Ku'damm and Kaiser Wilhelm Church, August 1966
(my photo)

Berlin did not disappoint. I was impressed with Kurfürstendamm (Ku’damm), a broad avenue that had been the center of entertainment and night life in the Weimar Republic.  Many of the buildings on Ku’damm had been destroyed during the war, but by 1966 they had been replaced, and the busy street was both modern and energetic. 

Among the most interesting sites of Ku’damm was the old Kaiser Wilhelm Memorial Church, a bombed-out shell of a building that was kept unrepaired as a reminder of what happened during World War II. It was flanked by new, ultra-modern church buildings that had opened in 1961. One was a very tall round building, the other a much shorter round building. They were known as the Lipstick and powder box buildings.

Two pictures of the Berlin Wall, August 1966 (my photos)
 Of course the most interesting thing about the city was the Wall.  I walked miles along the wall, seeing that in some locations it was only a few feet from tall buildings whose windows and been covered with bars and lumber. I kept an eye on the guards in towers along the East German side of the wall, who were keeping an eye on me. In truth, the existence of the wall was deeply perplexing: what kind of people would build such a thing?  I felt that I had a little better understanding of the seriousness of the differences between East and West.  

I made a day trip into East Berlin through the famous Checkpoint Charlie. In doing so, I had to exchange a specified amount of German marks (a hard currency) to East German marks, which were worthless outside of East Germany. The required conversion gave East Germany a much-needed flow of hard currency.
Check Point Charlie, August 1966 (my photo)

The crossing was not a simple or relaxed procedure. [2] It involved multiple encounters with unsmiling men and was overseen by grim soldiers carrying weapons. I was happy when I finally made it into East Germany, but even happier when I departed.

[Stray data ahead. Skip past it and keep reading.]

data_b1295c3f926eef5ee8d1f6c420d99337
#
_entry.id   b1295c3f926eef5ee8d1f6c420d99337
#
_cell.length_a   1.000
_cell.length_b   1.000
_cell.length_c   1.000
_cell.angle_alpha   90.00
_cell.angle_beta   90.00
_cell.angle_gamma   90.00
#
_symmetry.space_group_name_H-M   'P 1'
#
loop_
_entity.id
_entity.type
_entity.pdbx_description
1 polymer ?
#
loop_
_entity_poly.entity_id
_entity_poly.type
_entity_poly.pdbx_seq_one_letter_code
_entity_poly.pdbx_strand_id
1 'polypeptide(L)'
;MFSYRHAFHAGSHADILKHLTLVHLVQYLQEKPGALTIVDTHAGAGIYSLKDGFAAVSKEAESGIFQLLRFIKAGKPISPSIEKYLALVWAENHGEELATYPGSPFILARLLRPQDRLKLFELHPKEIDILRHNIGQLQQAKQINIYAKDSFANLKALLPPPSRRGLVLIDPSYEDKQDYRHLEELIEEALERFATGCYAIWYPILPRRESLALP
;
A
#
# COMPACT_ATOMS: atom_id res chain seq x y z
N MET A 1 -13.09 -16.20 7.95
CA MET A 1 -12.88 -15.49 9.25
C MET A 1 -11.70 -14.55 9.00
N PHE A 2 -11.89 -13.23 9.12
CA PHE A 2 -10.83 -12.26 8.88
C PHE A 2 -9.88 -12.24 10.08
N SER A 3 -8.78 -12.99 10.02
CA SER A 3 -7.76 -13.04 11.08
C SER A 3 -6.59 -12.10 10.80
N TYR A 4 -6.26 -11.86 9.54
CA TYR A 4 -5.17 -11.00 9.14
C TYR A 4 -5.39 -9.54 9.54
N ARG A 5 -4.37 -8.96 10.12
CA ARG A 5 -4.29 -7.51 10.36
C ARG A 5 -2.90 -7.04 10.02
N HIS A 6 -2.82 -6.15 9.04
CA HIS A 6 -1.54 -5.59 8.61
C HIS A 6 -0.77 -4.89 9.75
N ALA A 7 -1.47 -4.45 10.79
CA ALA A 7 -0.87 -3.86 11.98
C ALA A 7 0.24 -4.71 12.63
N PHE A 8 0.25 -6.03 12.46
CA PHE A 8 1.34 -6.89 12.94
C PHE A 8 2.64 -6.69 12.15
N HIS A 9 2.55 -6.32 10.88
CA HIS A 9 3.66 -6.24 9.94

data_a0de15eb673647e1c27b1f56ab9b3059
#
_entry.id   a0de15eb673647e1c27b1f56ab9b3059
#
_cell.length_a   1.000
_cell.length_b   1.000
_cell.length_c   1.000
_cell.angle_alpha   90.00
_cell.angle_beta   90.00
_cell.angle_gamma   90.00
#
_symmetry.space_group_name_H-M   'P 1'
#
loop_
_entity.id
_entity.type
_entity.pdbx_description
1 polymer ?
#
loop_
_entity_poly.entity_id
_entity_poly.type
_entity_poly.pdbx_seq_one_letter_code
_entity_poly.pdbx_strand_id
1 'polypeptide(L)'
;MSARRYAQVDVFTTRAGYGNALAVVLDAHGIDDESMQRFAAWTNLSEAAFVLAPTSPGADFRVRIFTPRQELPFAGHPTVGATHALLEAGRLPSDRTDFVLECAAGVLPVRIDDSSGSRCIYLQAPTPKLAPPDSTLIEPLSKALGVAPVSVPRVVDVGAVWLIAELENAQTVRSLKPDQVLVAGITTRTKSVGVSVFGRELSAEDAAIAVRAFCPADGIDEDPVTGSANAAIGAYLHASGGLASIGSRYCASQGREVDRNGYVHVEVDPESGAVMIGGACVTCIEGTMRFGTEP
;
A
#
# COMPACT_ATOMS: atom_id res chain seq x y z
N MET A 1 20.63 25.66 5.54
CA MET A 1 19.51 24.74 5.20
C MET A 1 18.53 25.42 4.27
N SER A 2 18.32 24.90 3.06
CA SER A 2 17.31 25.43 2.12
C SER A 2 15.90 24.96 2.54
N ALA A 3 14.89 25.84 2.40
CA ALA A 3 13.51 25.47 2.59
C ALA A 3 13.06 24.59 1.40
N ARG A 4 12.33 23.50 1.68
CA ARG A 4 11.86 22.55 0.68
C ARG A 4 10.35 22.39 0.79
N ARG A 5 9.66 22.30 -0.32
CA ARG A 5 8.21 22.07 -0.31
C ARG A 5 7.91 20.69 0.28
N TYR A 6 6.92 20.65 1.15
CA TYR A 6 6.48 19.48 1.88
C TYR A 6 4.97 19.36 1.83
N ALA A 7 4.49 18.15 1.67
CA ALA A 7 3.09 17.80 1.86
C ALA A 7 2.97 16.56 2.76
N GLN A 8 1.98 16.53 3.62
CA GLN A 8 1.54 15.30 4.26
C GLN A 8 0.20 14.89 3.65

Brandenburg Gate: View from East Berlin, August 1966 (my photo)
I walked around the heart of East Berlin; starting at the Brandenburg gate, I strolled up Unter den Linden, the city’s most famous boulevard. I had a meal at a cheap cafeteria, and went to see the Pergamon, one of the city’s famous museums. Mostly, as was my want, I walked around different parts of the city to see how people lived. I was amazed that so many buildings damaged in World War II were still unrepaired.
Picture of a propaganda sign in East Germany celebrating the 5th anniversary of the erection of the Berlin Wall. It features a crying fat-cat capitalist (my photo)

East German military guard at a war memorial, August 1966 (my photo)
In addition to the time spent with the wall and in East Berlin, I visited West Berlin’s famous Dahlem Museum, tramped around the 1932 Olympic stadium, and walked around different city parks and neighborhoods. I also visited the zoo by the Bahnhof Zoo. I do not remember who took the picture of me there.